In-store events and primary research are key to retail success

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In the first part of this Tricks of the Marketing Trade blog, we examined the ways in which insight, strategy and technology could help to revive the fortunes of bricks-and-mortar stores. In this concluding part, we look at the use of in-store events and conducting primary research in achieving retail success.

Bricks-and-mortar retailers need to concentrate more on the shopping experience.

Make an event of it

“A pleasant shopping experience” is increasingly moving up the priority list when it comes to choosing a store to shop in. This comes as no surprise as tangible, sensory experiences and human interaction is what separates the in-store from the online shopping experience.

Shoppers go to stores for the feeling it gives them and, the more you can do to make shopping feel like a leisure activity the better. Of course, it helps to have a spacious, well-designed and laid-out store, but we might not always have the advantage of that and this is where promotions and events really come into play.

We think of events as celebratory things – an anniversary or a birthday, for example. However, events are also transient which means we need to make the most of it while it lasts and experience it while we can. Conversely that great teenage angst FOMO (the dreaded ‘fear of missing out’) also rears its head as we don’t want to miss something that’s potentially to our advantage!

In-store events are proven to drive footfall and increase brand positivity. Not only that, if properly taken advantage of they can create a lasting bond with the consumer.

There are other factors too. Any parent will know what shopping with kids is like (I have two daughters myself) and the main enemy here is boredom. Boredom leads to fidgeting, running off, attention seeking and just being a general distraction from the shopping mission. Many a potential sale has been lost as a result of parents giving up and going somewhere that will be easier on their children. Stores that can therefore engage with kids will get the thumbs-up from parents wanting a break from the stress, able to focus on what they came in for in the first place.

Let’s just be clear though, putting up some interesting point-of-sale (POS) is not in itself an event. Create events that provide real interactions with a human presence and a sense of occasion, something to be enjoyed while it’s there and missed when it’s gone.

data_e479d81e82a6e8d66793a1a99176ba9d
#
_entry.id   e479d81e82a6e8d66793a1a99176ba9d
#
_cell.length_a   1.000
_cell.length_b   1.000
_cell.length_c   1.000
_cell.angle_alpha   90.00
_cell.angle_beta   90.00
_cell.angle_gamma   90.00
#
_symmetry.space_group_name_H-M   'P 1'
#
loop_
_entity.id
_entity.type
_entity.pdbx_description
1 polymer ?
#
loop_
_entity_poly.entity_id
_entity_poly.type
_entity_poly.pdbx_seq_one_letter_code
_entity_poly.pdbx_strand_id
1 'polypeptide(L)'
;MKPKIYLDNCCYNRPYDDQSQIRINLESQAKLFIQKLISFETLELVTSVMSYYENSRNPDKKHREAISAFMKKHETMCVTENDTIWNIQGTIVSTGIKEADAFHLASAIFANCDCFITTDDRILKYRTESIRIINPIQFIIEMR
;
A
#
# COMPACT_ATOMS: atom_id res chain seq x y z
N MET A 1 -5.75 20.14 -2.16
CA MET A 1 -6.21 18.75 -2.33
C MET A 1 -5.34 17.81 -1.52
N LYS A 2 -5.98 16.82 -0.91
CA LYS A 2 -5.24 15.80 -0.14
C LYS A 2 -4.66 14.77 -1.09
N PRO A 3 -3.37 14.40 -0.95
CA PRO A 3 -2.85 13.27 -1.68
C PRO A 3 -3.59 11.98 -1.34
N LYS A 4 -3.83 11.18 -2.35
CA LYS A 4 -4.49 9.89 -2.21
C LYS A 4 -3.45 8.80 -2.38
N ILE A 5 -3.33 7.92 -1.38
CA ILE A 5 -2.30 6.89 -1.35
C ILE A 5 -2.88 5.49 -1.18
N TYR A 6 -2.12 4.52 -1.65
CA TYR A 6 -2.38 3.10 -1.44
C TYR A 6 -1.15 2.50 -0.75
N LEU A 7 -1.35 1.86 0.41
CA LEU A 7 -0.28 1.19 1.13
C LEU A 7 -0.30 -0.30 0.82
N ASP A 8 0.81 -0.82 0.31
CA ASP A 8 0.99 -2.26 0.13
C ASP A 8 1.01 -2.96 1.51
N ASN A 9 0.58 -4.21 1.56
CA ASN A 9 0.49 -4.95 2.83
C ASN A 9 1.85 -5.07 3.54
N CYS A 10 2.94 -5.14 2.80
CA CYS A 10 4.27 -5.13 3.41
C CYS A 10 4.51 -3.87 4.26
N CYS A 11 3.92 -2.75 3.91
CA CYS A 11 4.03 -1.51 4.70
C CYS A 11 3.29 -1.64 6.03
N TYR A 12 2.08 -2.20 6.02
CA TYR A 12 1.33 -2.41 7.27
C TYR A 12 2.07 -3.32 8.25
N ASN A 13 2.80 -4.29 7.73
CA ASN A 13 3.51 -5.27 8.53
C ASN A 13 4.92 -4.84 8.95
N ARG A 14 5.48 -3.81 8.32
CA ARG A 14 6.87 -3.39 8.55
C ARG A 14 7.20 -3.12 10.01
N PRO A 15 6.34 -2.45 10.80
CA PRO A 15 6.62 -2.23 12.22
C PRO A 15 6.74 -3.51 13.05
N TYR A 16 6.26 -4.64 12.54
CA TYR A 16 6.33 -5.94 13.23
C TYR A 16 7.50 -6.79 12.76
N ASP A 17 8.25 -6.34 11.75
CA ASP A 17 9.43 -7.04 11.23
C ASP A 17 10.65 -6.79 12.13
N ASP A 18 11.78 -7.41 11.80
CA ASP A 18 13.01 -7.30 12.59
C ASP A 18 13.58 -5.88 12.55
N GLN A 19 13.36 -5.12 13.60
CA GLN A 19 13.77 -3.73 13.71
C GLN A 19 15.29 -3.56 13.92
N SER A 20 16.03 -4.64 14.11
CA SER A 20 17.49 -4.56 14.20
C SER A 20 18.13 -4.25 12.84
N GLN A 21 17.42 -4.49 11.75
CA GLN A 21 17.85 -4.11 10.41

Capture the findings – test, learn and create your own intelligence

With the need for insight and precise shopper data at an all-time high, it is perhaps surprising that many brands and retailers are reluctant to experiment with trials in-store to gather their own information from customers. Only by doing so can specific answers relevant to a particular brand or sector be found – and no amount of time spent searching around Google will change that.

Recently, I was asked by a paint manufacturer how many colour swatches is the optimum number for a customer to select from. The answer to this specific request was not to be found in any available intelligence report, but when it was suggested that testing different amounts of swatches to customers would give them an indication, there was silence. It was hoped that the answer would just be there without having to do anything to get to the result. The trouble of course is that testing is rarely factored into budgets or timings, perhaps understandable baring in mind the commercial pressures all brands and retailers face currently. As such there is very little instore measurement data readily available.

Testing and capturing information directly from customers is hugely important in creating your own unique intelligence database and gives you some license to be bold in trying new and unproven activities. Whether you get the results you hope for or not, it will invariably point you to where you need to be.

As the time honoured quote from Albert Einstein put it, “If you always do what you’ve always done, you will always get what you’ve always got.”

The methods and principals outlined here are by no means the only ways to stand out in-store, but given the rise in eCommerce and increasing competition online, it has become increasingly important to connect with customers in a smarter way as consumers expect a great shopping experience together with an emotional connection they simply cannot get online.

Research conducted by Vista found that 81% of UK consumers see the physical store as vital to the shopping experience and 70% say they enjoy the full experience of going into stores to browse, find out what is new and buy what they like at their leisure. Better still, 60% of Generation Z, who by their very definition are digital natives, prefer to purchase in-store.

It’s safe to say therefore that the opportunity to drive traffic to your bricks and mortar store is there. But only by understanding what your customers want, while being creative and engineering uniqueness, can you can stand out from your competitors and make a long-lasting impression with consumers.

The first part of this blog explored the smart use of insight, strategy and technology by bricks-and-mortar retailers. These, in combination with in-store events that provide a great experience and facilitate the frictionless collection of customer data onsite, provide high street retailers with every chance to not only survive, but to thrive in the future.

David Ballard is creative director of Lick Creative

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